This study examined the associations of central adiposity gain from midchildhood to early adolescence with cardiometabolic health markers in early adolescence.
A total of 620 participants were studied in Project Viva. In midchildhood (mean age = 7.8 years) and early adolescence (12.9 years), waist circumference and dual-energy x-ray absorptiometry-measured visceral adipose tissue, subcutaneous abdominal adipose tissue, and trunk fat were obtained. Central adiposity gain was calculated as change per year between visits. Cardiometabolic health markers, including blood pressure, lipids, markers of insulin resistance, inflammation, and adipokines, were collected in early adolescence.
Greater waist circumference gain was associated with higher log triglycerides (β 0.07 mg/dL; 95% CI: 0.02-0.13), log alanine aminotransferase (0.07 U/L; 95% CI: 0.03-0.12), log high-sensitivity C-reactive protein (0.43 mg/L; 95% CI: 0.28-0.58), and other cardiometabolic markers in early adolescence. Directly measured central adiposity gains were associated with higher systolic blood pressure z score in early adolescence (visceral adipose tissue [0.13 SD units; 95% CI: 0.04-0.23], subcutaneous abdominal adipose tissue [0.18 SD units; 95% CI: 0.04-0.31], and trunk fat [0.21 SD units; 95% CI: 0.06-0.36]). These associations were independent of baseline and change in total adiposity from midchildhood to early adolescence.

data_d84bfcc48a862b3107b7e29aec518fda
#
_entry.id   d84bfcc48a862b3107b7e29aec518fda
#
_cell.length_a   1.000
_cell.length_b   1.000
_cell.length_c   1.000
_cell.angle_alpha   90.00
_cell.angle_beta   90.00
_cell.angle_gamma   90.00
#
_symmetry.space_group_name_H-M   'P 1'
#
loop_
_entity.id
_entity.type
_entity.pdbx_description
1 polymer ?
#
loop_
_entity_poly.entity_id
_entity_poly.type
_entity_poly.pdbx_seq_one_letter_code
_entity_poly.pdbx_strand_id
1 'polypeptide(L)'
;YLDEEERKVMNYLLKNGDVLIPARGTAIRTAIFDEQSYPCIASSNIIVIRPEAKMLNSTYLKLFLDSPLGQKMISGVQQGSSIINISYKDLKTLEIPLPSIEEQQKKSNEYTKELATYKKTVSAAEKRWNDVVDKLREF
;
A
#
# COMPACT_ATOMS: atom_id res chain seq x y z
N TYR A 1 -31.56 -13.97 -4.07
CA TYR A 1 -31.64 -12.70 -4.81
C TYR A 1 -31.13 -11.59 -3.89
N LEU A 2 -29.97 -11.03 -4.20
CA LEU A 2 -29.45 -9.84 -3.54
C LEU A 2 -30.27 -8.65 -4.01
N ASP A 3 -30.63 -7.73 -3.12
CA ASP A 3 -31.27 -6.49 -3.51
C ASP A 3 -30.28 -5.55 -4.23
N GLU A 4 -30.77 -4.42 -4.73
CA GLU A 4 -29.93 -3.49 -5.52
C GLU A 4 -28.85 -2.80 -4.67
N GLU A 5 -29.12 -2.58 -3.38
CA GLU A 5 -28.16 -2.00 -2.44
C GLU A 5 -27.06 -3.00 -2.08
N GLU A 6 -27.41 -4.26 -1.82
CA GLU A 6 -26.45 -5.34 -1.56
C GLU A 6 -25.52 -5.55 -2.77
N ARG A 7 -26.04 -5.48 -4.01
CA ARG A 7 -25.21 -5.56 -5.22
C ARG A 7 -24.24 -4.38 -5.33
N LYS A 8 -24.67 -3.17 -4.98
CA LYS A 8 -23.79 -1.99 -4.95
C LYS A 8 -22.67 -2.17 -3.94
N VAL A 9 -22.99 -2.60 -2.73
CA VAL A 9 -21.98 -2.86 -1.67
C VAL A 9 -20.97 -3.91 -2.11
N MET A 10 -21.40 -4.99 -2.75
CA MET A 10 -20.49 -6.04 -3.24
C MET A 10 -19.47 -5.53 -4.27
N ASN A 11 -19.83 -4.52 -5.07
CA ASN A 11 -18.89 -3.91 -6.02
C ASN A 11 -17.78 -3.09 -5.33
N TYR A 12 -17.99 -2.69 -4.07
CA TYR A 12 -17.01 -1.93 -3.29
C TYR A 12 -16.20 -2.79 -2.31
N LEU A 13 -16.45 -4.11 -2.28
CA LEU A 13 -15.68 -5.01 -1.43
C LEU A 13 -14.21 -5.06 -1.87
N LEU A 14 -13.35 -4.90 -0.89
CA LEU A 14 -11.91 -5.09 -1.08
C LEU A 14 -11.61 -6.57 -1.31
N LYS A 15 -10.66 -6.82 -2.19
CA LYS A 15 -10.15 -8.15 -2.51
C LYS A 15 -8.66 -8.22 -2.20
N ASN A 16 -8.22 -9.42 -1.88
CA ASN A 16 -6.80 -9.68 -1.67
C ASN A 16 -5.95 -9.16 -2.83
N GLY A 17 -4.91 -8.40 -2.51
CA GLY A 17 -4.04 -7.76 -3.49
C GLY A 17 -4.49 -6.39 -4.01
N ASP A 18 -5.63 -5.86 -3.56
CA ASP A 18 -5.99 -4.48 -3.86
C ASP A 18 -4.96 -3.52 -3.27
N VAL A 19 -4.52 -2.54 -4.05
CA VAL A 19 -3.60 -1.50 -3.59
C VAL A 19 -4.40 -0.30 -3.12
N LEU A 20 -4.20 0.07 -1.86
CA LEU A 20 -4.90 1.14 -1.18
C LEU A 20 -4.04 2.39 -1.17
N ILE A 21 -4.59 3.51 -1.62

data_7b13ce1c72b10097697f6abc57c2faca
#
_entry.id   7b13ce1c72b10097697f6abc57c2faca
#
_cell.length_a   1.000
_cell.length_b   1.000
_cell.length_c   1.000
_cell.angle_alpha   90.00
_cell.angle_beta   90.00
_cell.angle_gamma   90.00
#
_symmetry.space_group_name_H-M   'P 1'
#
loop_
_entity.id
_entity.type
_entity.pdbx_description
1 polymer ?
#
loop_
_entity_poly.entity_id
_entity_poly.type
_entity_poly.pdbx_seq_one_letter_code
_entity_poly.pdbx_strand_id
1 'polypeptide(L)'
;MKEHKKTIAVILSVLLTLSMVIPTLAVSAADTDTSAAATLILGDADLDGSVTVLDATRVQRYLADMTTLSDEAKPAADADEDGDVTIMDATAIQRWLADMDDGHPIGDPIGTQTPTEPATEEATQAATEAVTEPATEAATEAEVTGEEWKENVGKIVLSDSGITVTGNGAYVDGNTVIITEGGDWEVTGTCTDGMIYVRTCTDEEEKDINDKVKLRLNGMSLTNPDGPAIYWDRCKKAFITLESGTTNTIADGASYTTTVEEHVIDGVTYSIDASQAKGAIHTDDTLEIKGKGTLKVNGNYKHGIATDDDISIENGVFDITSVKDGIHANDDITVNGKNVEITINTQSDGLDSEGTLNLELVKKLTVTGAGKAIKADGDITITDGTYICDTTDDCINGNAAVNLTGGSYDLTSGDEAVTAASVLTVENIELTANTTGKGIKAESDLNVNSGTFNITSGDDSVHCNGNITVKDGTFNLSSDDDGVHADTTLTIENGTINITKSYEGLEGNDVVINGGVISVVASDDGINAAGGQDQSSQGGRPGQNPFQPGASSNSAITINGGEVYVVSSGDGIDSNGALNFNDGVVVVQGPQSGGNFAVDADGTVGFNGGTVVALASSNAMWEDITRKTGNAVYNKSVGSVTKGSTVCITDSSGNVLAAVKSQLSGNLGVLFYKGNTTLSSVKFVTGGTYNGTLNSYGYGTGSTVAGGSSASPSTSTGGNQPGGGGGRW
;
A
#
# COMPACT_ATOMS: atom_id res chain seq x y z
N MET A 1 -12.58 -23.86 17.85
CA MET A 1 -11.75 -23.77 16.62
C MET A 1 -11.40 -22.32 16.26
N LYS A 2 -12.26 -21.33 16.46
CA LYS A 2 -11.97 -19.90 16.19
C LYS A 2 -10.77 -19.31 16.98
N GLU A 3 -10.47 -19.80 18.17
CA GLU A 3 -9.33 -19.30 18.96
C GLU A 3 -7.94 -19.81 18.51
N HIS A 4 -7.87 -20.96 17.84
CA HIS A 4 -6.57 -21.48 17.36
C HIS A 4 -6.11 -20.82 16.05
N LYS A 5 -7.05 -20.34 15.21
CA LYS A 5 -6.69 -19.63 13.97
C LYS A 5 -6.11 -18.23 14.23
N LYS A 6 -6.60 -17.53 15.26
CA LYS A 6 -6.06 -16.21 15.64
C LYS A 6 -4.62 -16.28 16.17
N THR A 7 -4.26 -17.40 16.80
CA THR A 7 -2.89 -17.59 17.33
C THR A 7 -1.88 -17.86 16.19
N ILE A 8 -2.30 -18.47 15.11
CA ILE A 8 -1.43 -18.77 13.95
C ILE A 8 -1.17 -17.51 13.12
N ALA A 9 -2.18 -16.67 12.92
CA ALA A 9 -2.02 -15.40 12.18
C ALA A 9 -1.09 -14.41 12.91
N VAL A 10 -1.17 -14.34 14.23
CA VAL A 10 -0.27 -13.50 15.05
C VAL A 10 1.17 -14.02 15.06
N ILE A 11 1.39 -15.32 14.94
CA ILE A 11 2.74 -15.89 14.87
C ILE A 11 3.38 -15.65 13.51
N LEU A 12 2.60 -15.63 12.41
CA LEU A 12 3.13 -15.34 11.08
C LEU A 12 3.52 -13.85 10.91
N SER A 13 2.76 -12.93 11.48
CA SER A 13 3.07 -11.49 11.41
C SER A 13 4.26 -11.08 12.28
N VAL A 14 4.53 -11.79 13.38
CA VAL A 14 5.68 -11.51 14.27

Monitoring central adiposity gain may enable identification and intervention in children vulnerable to developing cardiometabolic health risks.